From FIFA Soccer to Mechwarrior, James Bond, and a variety of IPs and titles in-between, Daniel Dociu's artistic work in the field of game art spans decades. More recently, however, Daniel's artistic vision has helped imbue Guild Wars and its expansions with a style that is unique among MMORPGs since the very beginning.

As we learn more about Guild Wars 2, a project that is gargantuan in scope when compared to its predecessor, we've also been exposed to some incredible concept art from Daniel and his sizeable team. That art, the vision behind it, and the inner-workings of the ArenaNet art department - these topics are the subject of our latest exclusive Guild Wars 2 concept art Q&A with Daniel Dociu, Chief Art Director.

Ten Ton Hammer: Guild Wars 2, being a much more persistent online world with larger environments, content demands, assets, and pretty much larger everthing, is obviously a very different game than Guild Wars. How has it challenged you compared to other projects you've worked on in the past?

Daniel Dociu, Guild Wars 2 Art Director: It is different, but in many ways there are similarities. It is similar in the sense that we’re building on the foundation of core principles and aesthetic values established in Guild Wars. At the same time, it is different because the scope is significantly larger. We have benefitted from a pretty deep revamp of the engine and have a whole new arsenal of tools available to us, which also came with the challenge of learning and adapting to these tools. So [Guild Wars 2] is different in many ways, but also a continuation or an evolution of the IP.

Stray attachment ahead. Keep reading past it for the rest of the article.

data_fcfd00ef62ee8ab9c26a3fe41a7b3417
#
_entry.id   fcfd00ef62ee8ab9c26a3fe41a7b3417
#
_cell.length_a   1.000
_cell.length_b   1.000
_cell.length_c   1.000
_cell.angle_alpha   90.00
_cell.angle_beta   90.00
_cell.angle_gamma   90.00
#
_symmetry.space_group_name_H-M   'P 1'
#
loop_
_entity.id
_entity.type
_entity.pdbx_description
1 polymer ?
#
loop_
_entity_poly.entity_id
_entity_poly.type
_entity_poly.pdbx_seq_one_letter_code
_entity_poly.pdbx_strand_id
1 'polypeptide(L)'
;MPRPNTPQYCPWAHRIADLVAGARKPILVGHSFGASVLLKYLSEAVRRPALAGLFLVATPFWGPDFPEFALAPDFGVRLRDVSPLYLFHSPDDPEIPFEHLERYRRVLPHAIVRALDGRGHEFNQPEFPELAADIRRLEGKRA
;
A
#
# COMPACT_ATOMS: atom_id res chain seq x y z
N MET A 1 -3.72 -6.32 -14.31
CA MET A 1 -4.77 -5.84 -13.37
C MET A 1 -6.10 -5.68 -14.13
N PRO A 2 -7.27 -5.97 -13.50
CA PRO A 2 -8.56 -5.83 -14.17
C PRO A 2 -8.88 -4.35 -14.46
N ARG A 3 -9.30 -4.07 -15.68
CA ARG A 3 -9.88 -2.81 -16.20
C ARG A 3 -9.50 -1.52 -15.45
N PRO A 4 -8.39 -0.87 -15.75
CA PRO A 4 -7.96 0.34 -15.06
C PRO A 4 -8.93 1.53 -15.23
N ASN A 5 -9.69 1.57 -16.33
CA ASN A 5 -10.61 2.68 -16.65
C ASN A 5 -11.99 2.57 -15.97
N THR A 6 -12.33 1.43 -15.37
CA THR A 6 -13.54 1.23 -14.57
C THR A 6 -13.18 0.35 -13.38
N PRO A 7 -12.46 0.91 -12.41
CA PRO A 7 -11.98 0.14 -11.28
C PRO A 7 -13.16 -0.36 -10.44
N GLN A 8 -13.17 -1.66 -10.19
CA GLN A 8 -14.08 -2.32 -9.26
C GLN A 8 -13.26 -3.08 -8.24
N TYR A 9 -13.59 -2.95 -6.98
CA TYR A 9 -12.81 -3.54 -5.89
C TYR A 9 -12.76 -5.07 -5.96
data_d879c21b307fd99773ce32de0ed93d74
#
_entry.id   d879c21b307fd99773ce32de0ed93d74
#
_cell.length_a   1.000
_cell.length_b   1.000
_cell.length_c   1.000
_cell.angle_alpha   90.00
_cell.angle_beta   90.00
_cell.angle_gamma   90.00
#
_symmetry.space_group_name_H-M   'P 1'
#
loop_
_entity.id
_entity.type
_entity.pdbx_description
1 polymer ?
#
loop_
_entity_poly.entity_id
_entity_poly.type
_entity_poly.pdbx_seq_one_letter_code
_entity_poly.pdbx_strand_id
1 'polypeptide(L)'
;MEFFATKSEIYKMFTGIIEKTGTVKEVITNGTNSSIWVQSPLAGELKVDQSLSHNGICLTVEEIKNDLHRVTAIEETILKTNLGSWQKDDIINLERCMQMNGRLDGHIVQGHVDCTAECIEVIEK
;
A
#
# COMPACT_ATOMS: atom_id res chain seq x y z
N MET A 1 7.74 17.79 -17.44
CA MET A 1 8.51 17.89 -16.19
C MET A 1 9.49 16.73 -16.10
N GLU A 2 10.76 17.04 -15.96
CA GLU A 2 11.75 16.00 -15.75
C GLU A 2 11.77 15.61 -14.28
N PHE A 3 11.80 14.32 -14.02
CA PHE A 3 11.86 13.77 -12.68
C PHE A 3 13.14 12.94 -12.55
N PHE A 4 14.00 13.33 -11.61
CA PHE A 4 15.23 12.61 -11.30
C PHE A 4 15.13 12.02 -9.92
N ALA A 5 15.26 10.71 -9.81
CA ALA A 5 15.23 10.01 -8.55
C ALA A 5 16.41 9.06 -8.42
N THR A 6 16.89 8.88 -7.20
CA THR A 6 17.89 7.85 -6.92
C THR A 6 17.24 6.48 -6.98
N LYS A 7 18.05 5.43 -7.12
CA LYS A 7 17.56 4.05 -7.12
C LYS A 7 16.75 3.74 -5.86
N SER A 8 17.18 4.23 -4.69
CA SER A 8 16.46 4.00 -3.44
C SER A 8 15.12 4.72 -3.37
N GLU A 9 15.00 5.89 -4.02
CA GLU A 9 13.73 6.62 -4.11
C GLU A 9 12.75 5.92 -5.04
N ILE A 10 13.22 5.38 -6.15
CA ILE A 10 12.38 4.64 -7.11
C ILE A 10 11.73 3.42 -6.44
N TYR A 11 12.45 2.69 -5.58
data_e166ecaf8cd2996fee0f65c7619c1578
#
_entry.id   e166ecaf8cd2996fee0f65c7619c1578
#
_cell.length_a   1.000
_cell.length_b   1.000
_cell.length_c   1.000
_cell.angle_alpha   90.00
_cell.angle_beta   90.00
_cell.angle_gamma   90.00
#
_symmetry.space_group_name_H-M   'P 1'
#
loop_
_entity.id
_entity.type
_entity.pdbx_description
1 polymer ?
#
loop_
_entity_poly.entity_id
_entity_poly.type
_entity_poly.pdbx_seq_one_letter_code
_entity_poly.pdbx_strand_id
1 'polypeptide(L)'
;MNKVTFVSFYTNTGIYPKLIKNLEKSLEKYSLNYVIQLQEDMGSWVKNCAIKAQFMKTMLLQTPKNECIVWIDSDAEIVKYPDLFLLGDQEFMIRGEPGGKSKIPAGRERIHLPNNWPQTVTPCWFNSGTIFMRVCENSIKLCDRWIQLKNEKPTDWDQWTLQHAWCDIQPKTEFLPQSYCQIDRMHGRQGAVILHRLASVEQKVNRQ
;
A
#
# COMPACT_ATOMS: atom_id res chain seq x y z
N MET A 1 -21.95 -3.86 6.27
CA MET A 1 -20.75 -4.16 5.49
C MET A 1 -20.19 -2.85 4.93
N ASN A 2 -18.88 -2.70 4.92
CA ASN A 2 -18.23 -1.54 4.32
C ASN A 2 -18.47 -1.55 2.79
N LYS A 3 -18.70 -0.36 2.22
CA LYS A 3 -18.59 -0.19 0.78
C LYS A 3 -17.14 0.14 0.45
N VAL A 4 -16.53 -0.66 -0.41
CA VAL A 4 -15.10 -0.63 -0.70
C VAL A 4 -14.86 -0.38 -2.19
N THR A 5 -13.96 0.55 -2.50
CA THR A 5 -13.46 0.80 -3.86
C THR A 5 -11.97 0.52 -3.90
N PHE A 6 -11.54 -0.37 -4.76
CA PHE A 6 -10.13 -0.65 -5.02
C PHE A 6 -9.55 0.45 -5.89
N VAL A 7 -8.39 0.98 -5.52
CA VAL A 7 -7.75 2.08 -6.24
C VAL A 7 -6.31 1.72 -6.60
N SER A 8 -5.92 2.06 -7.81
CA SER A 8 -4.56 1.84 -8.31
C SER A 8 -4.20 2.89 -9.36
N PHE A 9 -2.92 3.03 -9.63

Ten Ton Hammer: How many are on the art team, and how do you even begin to organize such a huge project?

Daniel: We’ve probably exceeded 70 artists by now. These are split among six teams: concept art, characters and creatures, environments and props, animation, technical art, and cinematics. As far as organizing the project, it is quite a challenge to keep everything under control and coordinate with design and engineering, the other major departments working on the project. For the first time in Guild Wars 2, we have a team of producers that facilitate the communication process. It is significantly more challenging, but we’re adapting to the challenges of developing a high budget game with a larger team and all the benefits and responsibilities that come with that.

Ten Ton Hammer: With the sheer size of the team, there’s little doubt that you’ve had to go outside ArenaNet and NCSoft to search for talent? How difficult has the search been to find the sort of artistic talent you need?

Daniel: Over time, we have build a development culture that is recognized within the industry as being very art-centric. Or, another way to put it is that our development culture that truly appreciates and respects the contribution of the art department to the development process. Because we’ve established a good reputation, we’re bombarded with applications and requests for jobs from all over the world.